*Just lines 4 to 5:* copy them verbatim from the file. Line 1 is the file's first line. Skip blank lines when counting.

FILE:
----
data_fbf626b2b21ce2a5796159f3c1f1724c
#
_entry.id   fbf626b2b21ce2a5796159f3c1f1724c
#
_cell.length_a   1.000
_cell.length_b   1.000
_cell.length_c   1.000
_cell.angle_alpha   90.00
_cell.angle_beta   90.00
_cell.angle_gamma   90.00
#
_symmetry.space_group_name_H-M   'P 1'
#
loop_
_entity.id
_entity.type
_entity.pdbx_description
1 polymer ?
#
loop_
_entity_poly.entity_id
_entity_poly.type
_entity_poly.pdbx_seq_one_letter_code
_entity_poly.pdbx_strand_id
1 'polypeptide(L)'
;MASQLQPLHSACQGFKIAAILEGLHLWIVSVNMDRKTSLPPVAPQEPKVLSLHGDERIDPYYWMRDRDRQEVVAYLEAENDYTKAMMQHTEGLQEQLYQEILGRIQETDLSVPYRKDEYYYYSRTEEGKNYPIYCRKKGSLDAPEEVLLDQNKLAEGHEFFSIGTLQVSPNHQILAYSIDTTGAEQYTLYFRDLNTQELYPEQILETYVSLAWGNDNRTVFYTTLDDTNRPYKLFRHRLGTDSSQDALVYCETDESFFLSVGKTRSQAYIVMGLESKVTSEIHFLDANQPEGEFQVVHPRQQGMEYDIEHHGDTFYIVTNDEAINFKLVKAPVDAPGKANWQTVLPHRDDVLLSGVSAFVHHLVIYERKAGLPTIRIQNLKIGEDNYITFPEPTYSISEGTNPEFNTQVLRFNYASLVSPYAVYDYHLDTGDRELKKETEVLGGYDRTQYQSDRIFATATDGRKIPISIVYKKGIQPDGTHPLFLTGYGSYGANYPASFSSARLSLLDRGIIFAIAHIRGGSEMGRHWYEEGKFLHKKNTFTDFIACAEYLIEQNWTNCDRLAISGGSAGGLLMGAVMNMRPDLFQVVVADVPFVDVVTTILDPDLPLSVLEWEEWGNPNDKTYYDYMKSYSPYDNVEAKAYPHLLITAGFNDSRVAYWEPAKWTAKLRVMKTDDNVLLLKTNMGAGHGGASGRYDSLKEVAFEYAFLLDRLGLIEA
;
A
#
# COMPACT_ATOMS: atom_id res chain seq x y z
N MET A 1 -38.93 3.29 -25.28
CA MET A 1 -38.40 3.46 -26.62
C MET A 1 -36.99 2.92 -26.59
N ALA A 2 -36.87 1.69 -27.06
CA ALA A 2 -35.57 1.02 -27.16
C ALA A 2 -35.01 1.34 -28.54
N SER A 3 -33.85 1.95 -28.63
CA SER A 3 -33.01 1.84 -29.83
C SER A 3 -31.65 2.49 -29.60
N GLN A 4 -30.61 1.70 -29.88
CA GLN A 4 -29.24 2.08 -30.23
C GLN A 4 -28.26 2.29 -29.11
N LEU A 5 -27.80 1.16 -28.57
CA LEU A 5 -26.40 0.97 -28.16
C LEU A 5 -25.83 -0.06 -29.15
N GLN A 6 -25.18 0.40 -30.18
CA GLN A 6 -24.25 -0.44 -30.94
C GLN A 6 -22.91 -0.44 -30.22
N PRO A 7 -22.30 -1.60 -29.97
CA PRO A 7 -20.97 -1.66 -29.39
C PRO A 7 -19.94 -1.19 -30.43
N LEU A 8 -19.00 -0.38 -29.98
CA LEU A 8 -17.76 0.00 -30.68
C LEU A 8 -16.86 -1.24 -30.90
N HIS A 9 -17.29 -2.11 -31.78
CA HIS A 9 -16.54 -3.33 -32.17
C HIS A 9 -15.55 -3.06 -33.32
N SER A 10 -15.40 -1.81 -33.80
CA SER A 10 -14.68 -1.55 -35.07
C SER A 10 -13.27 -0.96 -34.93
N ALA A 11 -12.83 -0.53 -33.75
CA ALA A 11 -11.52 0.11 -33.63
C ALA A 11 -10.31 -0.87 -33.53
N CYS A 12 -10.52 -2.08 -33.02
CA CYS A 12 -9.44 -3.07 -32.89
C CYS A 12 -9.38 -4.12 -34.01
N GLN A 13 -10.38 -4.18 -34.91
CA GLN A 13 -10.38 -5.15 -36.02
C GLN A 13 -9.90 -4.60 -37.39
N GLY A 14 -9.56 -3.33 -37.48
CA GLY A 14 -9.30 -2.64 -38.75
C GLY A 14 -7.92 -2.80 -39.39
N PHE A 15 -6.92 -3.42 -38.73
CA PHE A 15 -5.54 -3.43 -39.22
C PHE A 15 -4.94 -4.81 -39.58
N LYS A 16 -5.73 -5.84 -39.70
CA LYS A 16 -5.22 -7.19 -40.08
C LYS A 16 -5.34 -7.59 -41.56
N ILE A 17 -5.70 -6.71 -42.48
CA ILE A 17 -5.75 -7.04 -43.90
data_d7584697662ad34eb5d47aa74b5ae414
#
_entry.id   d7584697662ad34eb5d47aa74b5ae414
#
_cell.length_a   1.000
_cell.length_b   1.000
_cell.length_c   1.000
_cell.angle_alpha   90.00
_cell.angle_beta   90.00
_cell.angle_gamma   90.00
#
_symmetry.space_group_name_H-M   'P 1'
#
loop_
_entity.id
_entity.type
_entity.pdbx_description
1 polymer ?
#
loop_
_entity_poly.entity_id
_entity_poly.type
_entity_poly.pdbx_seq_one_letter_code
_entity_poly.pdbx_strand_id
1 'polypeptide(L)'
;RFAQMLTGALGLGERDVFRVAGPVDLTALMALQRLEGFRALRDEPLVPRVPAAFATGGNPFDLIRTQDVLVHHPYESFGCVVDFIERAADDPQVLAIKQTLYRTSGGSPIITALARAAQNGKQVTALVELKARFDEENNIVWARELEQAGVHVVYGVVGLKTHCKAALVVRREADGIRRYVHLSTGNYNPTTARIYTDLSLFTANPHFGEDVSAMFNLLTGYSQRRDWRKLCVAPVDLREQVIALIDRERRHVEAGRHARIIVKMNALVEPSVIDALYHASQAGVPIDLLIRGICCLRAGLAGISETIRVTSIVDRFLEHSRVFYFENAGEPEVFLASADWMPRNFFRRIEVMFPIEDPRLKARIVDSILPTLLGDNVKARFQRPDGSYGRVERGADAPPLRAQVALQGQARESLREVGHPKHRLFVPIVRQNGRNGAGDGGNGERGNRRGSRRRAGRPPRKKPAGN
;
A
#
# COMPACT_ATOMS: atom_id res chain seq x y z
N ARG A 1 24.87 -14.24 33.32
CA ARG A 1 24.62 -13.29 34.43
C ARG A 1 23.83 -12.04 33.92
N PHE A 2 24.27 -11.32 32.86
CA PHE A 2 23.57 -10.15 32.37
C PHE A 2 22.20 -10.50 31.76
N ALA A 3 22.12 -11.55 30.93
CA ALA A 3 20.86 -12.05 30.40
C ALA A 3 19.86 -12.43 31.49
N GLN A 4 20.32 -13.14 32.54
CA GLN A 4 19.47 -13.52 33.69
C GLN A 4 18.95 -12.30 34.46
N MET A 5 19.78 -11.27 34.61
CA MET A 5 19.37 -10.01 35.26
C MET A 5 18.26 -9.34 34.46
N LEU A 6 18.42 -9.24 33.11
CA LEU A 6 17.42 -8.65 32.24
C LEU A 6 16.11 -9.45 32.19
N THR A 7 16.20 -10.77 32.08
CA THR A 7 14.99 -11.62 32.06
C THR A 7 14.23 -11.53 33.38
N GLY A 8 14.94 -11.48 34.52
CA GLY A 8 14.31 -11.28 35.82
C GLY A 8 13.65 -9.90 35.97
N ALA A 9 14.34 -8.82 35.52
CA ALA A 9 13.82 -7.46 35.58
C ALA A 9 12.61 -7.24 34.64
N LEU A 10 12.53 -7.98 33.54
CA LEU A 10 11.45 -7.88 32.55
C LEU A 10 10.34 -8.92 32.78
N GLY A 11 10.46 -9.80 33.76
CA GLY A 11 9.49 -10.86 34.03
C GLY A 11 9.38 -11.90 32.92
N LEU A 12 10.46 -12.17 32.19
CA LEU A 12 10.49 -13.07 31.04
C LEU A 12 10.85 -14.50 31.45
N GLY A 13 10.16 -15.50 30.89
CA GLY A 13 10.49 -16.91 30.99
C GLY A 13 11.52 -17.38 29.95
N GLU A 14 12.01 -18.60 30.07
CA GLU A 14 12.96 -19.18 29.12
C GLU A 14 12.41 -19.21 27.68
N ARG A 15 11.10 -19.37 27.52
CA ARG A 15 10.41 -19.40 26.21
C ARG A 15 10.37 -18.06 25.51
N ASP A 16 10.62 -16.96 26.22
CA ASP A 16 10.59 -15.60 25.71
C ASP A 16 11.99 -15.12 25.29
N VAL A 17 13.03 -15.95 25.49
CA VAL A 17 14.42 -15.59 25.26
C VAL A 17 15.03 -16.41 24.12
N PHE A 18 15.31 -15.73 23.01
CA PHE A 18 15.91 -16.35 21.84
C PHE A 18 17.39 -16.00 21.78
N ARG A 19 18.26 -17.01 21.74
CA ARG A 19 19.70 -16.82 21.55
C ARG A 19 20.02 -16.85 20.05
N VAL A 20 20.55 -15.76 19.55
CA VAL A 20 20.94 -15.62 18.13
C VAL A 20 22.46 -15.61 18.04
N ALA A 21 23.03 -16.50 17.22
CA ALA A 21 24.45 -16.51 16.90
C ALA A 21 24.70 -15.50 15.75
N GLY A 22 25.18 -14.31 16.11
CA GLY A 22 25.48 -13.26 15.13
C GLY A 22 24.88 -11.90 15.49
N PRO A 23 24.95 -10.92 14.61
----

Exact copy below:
#
_cell.length_a   1.000